Fast Food Nation Discussion Lesson Plan Introduction Pass out by uqg13255

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									Fast Food Nation Discussion Lesson Plan:

Introduction: Pass out pencil and paper. Ask the students to write down their name, college
major. Then answer the following questions:

    1. How often do you eat at a fast food restaurant per week.
    2. What is your favorite fast food restaurant?

Ice Breaker: Begin with a word association test. Say (or project onto the overhead screen) each
word or phrase and wait while the students react with a short written response, either a word or
phrase. Tell the students to leave a blank space after each response. There are no right or wrong
responses. We will fill in these blank spaces later. The list of words includes:

Ray Kroc; fried food; manager; Jack-in-the-Box; Lifetime Learning Systems; unions; Greeley,
Colorado; success; beef rancher; IBP corporation at Lexington, Nebraska; USDA; Taco Bell;
Ronald McDonald; franchise owner of Subway; government beef inspector; raw hamburger meat;
the food-buying parent; super size; Congress. After working on your list, let the students add to
the list and continue until 25.

Now give students a chance to go back over these one-word responses and use material from the
book or Schlosser’s talk to back up their responses. Allow the students about a minute per
response. They may use their books, but that is not necessary.

Choose several students to read their responses, which will probably be mostly negative.
Then say, “Let’s have a public discussion to see whose behavior needs to change. But first let’s
discuss some issues”:

    1. Should we even have an investigation? Why not just send the police down to close out
       all the fast food outlets? (Remind students of the rampage in India—p. 279).
    2. If we are going to hold people guilty of law-breaking, then we have to be very clear about
       what the law really demands. Ideally a law should be written before bad behavior occurs.
       Would anyone start a business if mob rule prevailed?
    3. Are there any faceless defendants? Assigning guilt will always hurt someone, so let’s be
       careful. Also be aware of unintended consequences. Breaking up a big agricultural
       corporation does not in and of itself mean that the smaller farmer will be a better
       corporate citizen.
    4. Is it easy to determine who is at fault? You’ve all seen the commercial on TV. The ad
       features footage supposedly shot from a surveillance camera. The salesperson is dealing
       with a woman customer who is fumbling for something in her purse. Meanwhile a
       hamburger comes down the chute and breaks apart as it lands on the floor. The
       salesperson turns around, scoops up the burger, wraps it and gives it to the customer who
       is unaware of the history of her meal. Put the students in the role of manager and ask
       them how they would handle the situation. Introduce the concept of a manager as one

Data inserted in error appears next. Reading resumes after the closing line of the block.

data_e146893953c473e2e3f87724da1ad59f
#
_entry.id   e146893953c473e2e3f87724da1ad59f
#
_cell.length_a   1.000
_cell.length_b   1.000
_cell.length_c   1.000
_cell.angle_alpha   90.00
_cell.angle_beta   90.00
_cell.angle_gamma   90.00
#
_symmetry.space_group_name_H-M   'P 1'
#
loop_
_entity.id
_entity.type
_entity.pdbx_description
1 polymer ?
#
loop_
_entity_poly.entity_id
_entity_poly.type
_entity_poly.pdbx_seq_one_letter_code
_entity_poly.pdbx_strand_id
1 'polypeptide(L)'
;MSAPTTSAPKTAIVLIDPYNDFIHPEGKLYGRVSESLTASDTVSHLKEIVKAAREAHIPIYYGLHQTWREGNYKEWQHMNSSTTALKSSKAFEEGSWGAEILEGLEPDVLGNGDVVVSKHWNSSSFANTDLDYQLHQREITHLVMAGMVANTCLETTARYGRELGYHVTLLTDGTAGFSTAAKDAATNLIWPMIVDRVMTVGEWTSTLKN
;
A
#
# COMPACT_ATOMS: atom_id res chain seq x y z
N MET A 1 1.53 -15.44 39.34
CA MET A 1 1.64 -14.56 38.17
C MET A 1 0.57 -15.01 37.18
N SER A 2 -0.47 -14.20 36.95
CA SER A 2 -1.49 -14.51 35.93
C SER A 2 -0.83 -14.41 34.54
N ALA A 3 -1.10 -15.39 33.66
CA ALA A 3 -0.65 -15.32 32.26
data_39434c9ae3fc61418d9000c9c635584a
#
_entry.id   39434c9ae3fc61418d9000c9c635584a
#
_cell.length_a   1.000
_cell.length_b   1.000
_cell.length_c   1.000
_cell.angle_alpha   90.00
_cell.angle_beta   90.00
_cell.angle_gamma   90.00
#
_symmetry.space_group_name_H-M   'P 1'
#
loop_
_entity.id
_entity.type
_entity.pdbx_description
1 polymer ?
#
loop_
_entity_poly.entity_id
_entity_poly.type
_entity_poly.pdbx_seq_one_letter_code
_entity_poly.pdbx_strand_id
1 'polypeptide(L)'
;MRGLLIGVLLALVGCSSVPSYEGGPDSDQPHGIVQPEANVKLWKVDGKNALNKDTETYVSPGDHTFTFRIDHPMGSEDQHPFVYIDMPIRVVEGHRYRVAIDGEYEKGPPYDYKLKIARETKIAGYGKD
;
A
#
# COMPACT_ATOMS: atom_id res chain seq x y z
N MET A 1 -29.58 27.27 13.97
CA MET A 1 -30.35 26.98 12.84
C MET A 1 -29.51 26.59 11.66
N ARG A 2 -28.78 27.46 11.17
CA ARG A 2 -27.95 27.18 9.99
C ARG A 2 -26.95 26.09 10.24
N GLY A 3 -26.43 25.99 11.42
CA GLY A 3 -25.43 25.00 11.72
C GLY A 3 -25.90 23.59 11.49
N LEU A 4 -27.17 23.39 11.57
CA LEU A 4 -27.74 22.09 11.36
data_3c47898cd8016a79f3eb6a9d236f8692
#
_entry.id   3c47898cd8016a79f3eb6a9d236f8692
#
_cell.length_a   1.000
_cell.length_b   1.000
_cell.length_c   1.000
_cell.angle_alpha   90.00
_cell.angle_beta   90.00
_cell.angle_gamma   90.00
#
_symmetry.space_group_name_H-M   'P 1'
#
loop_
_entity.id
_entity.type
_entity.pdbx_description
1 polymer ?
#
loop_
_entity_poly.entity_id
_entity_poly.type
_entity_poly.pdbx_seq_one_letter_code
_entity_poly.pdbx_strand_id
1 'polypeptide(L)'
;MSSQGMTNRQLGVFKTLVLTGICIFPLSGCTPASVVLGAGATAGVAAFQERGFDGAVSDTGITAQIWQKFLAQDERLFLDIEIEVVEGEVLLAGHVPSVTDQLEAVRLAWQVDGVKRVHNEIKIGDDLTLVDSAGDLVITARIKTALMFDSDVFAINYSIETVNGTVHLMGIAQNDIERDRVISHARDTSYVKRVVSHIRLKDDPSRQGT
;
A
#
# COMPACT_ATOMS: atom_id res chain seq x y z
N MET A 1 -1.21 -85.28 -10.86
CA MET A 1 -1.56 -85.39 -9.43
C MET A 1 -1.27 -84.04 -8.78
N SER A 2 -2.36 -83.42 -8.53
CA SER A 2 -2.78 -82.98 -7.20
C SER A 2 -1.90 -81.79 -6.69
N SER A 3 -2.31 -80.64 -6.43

who solves problems by reprimanding where necessary, devising procedures, or calling
       for the redesign of the chute. The students might decide that the guilty person is the
       employee at the other end of the chute. Since we are all managers, and since managers
       make decisions and should be held accountable for these decisions, let’s take our list of
       “beefs” and put the proper manager on trial.
The Presentation: Go through the list, decide what “crimes” the manager is guilty of. Some
charges may be summarily dismissed. Who (local fast food manager, fast food CEO, school
board that invites Coca Cola and McDonald’s into the school) is responsible? What changes in
behavior does the group expect. How should these changes be brought about? How would Eric
Schlosser respond if he were here?

Thomas Jefferson said that the price of liberty is eternal vigilance. What does he mean by that?

Now you are ready to answer the last set of questions:

    1. Has the book changed the way you look at fast food? Will your habits change?
    2. Did Eric Schlosser leave anything important out?
    3. Was the book and talk a success? Boring? Hard to follow? Choose your own adjective.

If you have time left over, summarize some of the book reviews that you have previously
downloaded from the Internet. Ask the students if they agree with the reviews.

Closing Remarks: Safety of our food supply is important, and I thank Eric Schlosser for
writing the book. Books are one of the tools of social change. But speaking for LSU, I don’t want
you to leave this here thinking that because LSU wants every freshman to read this book, that
bringing about the changes advocated in this book are all of what your experience at LSU should
be about. If enough people get involved and are involved in the right way, the fast food industry
will change. In ten years or so another problem will develop somewhere else, and another Eric
Schlosser will write about it. That’s the way of the world. However an education is more than just
chasing after the latest social issue.

Your experience at LSU should introduce you to the great ideas in our civilization. You will be
asked to explore the thoughts that have revolutionized our concepts of man and his place in the
universe. Through the study of sciences, the humanities and arts you will come to see the world
profoundly differently. You will then become part of something bigger than yourself. And then
perhaps you will be able to contribute to this history and in so doing bring about a change in the
world beyond just teaching people to be a better consumer.

Good bye, Good luck in your LSU experience and be happy.

And oh yes,

GO, TIGERS!

End of remarks.

Ask the students to write any final comments on their papers, suggestions for improvements etc.
then let them hand their papers in.

								
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